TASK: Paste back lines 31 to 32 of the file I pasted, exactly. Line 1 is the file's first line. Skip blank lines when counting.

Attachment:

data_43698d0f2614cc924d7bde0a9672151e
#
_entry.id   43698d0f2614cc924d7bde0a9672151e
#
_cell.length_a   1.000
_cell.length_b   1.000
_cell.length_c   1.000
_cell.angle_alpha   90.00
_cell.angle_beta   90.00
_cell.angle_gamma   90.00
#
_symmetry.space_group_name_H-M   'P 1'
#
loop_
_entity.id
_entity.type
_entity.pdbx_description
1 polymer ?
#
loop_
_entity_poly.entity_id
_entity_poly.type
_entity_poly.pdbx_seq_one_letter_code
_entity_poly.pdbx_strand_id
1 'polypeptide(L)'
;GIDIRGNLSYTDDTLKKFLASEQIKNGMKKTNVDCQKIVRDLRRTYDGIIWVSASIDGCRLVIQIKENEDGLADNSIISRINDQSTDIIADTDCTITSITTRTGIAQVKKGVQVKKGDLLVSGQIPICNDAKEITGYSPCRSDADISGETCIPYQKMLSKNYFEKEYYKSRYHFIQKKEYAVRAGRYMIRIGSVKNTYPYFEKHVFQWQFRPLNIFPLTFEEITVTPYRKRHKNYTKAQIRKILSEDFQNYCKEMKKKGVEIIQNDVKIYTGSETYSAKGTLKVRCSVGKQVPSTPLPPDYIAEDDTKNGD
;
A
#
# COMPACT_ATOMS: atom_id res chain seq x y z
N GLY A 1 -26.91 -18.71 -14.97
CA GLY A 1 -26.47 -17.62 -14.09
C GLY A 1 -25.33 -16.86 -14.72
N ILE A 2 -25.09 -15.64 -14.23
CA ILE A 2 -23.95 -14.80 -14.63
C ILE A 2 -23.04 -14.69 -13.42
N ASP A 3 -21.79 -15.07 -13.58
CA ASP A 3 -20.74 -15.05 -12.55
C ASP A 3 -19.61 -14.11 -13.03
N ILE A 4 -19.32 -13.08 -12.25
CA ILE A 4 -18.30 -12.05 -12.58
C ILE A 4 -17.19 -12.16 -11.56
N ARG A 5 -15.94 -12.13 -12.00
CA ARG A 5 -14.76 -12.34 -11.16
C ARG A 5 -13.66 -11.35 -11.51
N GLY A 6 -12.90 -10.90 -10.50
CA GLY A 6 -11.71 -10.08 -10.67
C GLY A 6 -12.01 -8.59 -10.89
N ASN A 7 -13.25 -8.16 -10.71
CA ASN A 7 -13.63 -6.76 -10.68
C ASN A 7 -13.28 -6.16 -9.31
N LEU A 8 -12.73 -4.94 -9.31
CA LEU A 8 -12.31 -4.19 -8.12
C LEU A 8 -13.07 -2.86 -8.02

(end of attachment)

N GLY A 1 -26.91 -18.71 -14.97
CA GLY A 1 -26.47 -17.62 -14.09